It was in an atmosphere such as this that Roswitha passed her days.
Roswitha was greeted by the world of the Renaissance as the "German Muse."
The child I will leave with you, Roswitha—No, you would forget him if a man so much as looked through the door at you!
But what bearing, it may be asked, had Court life on the life of the nun Roswitha in the convent of Gandersheim?
Roswitha, on the other hand, avowedly wrote for the literary world, and with a special end in view as regards that world.
In these, though they are mainly based on well-known themes, Roswitha shows much originality in description.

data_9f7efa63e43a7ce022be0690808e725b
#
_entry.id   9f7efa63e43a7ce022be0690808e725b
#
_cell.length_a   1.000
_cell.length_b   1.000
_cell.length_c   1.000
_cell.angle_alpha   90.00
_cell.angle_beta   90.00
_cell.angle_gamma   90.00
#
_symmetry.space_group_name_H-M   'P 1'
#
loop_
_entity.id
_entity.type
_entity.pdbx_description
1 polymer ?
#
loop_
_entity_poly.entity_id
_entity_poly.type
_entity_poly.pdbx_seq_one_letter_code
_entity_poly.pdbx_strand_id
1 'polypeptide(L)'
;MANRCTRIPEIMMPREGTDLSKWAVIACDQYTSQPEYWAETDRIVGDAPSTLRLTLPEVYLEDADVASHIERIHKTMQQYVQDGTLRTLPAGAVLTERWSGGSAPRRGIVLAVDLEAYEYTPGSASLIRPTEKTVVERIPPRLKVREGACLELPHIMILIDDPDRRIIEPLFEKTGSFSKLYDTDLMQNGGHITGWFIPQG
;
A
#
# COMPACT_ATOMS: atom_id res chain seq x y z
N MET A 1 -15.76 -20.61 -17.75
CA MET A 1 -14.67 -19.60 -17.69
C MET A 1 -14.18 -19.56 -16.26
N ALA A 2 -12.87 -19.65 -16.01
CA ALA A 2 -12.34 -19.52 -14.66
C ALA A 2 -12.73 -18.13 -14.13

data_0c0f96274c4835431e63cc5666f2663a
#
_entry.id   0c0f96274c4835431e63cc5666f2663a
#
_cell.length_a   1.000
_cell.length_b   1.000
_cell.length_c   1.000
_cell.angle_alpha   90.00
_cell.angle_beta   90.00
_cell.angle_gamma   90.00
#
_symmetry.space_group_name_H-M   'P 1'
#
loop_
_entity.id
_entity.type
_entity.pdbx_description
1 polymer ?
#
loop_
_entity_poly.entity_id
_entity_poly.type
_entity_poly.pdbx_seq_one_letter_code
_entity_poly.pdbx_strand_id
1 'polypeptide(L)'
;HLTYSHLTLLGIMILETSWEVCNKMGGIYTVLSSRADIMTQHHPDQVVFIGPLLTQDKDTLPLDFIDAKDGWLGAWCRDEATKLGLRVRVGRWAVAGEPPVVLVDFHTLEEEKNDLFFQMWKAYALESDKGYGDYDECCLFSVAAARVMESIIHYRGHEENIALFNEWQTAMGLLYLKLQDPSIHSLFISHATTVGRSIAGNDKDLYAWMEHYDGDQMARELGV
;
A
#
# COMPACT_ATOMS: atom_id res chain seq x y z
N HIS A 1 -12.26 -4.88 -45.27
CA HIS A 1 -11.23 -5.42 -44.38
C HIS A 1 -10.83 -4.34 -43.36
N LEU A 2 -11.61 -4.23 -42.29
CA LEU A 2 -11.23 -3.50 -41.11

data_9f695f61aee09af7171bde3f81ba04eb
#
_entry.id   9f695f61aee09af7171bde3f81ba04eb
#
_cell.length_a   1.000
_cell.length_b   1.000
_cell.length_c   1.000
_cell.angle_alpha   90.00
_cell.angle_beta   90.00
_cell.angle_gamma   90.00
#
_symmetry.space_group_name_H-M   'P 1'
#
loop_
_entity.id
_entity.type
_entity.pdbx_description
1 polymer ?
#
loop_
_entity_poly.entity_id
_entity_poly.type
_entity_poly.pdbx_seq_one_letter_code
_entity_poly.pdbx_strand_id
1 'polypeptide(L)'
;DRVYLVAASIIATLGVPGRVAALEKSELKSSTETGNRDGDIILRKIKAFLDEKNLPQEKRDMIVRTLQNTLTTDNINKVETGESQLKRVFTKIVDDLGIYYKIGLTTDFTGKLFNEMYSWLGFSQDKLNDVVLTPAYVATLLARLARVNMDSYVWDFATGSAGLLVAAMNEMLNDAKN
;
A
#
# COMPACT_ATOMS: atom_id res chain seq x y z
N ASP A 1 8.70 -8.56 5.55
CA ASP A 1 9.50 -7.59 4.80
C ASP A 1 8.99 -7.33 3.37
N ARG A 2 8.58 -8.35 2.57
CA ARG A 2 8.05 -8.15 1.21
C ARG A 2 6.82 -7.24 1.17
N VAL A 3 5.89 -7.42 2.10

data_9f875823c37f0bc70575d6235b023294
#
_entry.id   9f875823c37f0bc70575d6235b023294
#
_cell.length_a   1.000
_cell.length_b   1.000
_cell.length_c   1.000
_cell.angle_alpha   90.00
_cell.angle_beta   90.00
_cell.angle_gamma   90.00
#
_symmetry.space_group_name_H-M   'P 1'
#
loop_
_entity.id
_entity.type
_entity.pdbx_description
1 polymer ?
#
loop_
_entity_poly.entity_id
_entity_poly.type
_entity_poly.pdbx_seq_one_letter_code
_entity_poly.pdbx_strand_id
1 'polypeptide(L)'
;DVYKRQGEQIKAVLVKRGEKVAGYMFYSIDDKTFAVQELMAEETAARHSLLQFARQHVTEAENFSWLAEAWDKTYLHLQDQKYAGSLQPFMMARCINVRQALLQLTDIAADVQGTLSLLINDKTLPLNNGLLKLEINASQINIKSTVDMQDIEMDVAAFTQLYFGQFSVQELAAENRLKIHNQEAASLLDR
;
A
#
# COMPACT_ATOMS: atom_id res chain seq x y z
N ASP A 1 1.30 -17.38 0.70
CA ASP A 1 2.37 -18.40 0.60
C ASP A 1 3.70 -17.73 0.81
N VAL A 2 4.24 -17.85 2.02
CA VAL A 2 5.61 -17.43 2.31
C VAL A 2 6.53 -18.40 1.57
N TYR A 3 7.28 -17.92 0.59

It is in a spirit far different from that of her panegyric on the emperor Otho that Roswitha writes her dramas.
But at the same time Roswitha neither contemns marriage nor generally advocates celibacy.
The first appears to have been taken by Roswitha from a Latin translation of a fourth-century Greek legend.
The argument is one employed previously by the Saxon nun Roswitha in the tenth century in her comedy Paphnutius.